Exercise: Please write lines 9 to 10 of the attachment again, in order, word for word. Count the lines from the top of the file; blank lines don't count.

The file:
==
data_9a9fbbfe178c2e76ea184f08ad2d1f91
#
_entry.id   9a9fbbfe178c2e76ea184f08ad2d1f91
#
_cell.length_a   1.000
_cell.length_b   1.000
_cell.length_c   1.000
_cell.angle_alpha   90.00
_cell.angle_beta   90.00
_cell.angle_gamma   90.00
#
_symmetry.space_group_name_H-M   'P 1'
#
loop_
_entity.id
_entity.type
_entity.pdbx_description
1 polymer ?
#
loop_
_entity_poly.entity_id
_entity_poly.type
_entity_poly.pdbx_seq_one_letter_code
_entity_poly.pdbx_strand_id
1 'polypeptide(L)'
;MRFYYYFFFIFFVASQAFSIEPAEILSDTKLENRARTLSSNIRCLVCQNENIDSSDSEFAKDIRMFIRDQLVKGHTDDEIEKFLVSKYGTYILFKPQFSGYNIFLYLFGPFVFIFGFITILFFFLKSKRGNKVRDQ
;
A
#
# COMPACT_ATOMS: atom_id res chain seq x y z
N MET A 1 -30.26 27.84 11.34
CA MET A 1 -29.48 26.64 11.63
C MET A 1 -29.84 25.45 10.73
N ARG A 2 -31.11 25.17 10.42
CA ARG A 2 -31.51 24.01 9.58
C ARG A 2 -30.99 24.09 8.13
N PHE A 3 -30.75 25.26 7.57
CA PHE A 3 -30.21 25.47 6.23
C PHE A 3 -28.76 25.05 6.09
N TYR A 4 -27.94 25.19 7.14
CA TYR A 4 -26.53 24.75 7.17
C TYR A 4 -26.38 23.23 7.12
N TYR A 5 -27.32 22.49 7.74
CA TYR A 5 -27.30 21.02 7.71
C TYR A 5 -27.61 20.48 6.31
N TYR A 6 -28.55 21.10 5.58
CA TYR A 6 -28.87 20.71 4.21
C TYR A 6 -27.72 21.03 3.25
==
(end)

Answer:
_cell.angle_beta   90.00
_cell.angle_gamma   90.00